Papers about Binarized Neural Networks

Posted on September 09, 2017

Deep Neural Network recently dominates the field of computer vision. However, one of its critical disadvantages is that the trained network can contain numerous parameters and hence, it requires much more computation time to forward an image than traditional feature extractors. This is a barrier between deep neural network and devices with small memory and limited computation ability, such as mobile devices or embedded machines.

Binarized Neural Network is a possible method to alleviate this problem. By binarized the weights, activations and the even the inputs, the total volume of a network can be squeeze by a large factor (from float32 to 1-bit). Besides, we can further take the advantage of bit computation (e.g. xnor) to accelerate the computation.

Today I am going to share with you the following papers related to binarized neural network:

  • Binarized Neural Networks: Training Neural Networks with Weights and Activations Constrained to +1 or -1
  • Quantized Neural Networks: Training Neural Networks with Low Precision Weights and Activations
  • XNOR-Net: ImageNet Classification Using Binary Convolutional Neural Networks
  • Embedded Binarized Neural Networks

I believe there still some works on this topic that I fail to include. Please comment below if you have some suggestions.


1> Binarized Neural Networks: Training Neural Networks with Weights and Activations Constrained to +1 or -1

This paper is very engineering. Many details are missing and they just put almost everything in the pseudo-code. But it is earliest and feasible work on the binarized neural network that I can find. The experiment is pretty amazing because they can achieve almost the same performance on MNIST, SVHN, and CIFAR10 as network with real weights. And they implemented a binary computation kernel on GPU, which is about 23 times faster than the baseline kernel, 3.4 times faster than cuBLAS and 7 times faster with the XNOR kernel than with the baseline kernel, without suffering any loss in classi cation accuracy. It was later extended to a journal version, which is next paper I am going to introduce.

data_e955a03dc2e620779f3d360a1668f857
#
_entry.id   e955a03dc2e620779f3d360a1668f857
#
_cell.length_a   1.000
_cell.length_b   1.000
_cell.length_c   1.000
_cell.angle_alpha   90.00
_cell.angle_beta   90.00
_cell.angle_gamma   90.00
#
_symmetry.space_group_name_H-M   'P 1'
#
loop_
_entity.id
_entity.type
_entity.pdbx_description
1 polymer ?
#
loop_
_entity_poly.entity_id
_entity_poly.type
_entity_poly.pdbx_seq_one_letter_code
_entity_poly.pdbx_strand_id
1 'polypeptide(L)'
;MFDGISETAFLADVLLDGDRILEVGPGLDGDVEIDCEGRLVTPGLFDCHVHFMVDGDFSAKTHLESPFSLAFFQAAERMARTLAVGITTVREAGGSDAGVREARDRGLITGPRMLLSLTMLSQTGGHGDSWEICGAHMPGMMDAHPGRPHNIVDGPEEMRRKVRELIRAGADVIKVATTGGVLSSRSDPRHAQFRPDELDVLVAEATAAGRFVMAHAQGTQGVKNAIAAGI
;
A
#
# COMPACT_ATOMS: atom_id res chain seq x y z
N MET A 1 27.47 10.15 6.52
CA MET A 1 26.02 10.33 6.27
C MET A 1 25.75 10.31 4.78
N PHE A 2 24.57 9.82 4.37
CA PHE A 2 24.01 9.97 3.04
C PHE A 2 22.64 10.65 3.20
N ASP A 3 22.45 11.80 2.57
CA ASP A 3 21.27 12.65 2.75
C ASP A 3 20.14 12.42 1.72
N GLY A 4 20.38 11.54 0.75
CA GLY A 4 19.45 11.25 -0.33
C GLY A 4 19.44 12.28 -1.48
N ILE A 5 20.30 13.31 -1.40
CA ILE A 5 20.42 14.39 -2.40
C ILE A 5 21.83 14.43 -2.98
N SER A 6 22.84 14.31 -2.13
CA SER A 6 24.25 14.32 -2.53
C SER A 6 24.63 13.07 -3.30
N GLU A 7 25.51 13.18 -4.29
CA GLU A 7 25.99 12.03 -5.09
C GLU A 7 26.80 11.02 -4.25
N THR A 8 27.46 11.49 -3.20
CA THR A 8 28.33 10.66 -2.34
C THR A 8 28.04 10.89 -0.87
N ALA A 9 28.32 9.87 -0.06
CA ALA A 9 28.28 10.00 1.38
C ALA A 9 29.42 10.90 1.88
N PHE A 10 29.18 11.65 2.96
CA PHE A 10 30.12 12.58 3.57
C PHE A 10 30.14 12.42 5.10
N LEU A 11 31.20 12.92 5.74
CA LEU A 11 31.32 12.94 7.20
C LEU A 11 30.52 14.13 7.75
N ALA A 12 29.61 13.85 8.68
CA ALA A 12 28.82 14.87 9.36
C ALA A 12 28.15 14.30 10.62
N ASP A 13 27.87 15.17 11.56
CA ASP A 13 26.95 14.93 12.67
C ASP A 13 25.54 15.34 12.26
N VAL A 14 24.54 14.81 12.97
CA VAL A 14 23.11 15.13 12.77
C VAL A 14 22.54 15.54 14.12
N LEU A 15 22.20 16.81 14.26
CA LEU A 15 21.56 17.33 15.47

2> Quantized Neural Networks: Training Neural Networks with Low Precision Weights and Activation

Performing well on small datasets like MNIST, SVHN and CIFAR10 are still far away from recognizing an object in the real world. They wanted to conquer ImageNet as well. In this work, the limitation of “binarized” is not that strict. They changed it with work “quantized”, which means weights might have one or more than one bits. BNN is a very extreme case of QNN. In the abstract, they claimed that on ImageNet, the quantized version of AlexNet with 1-bit weights and 2-bit activations achieves 51% top-1 accuracy.

There are two ways to binarize a real variable, one is deterministic:

Another one is stochastic:

However, generating random number on a hardware is more time-consuming. Therefore the stochastic method is only used when binarizing the activation at train-time for some special cases.

To calculate the gradient, they stated that the update magnitude of SGD is very small at echo step. The need to accumulate small gradients and to average out the noisy requires the gradient to have high-resolution rather than just binary.

Even we allow the gradients to be real numbers, you will find out the gradient for those weights are always 0 because of the sign(\cdot)  function. To train discrete neurons, the “straight-through estimator” method has been introduced in Hinton’s lectures. They followed a similar approach and let the gradient to be 

\frac{\partial C}{\partial r} = \frac{\partial C}{\partial q}1_{|r|\leq 1},

where q=Sign(r)  is the activation and C  is the loss function. If you want to have a better on this method, please refer to this discussion. To limit the growing of real-value weights, they clipped the weights into [-1, 1] during training. And they used the binarized weights to forward.


Another big issue is that the BatchNormalization. BN is proved to be very helpful during training. But BN requires much computation, especially with many expensive multiplications. They invented a shift-based BN to replace vanilla BN without loss in accuracy.

By applying the similar idea, a shift-based AdaMax was introduced to replace traditional ADAM

The final algorithm looks like:

During testing time, the procedure is:

Other details about how to quantize neural network in more than 1-bit were also introduced. I will leave these parts for you.

On the ImageNet challenge, their QNN or BNN are very competitive.

If the GoogleNet framework was applied, their network can perform much better:

Extensive experiments were done, including both CNN and RNN.As stated in the previous paper, they could achieve a 7 times acceleration with XNOR-GPU kernel.

My deepest impression about this paper is the engineering tricks and comparison it made. Building such neural network requires more engineering skills than theoretical deductions. 



3> XNOR-Net: ImageNet Classification Using Binary Convolutional Neural Networks

The related work research in this paper is quite comprehensive. Maybe I will extend this post and include more papers by recursively reading the references.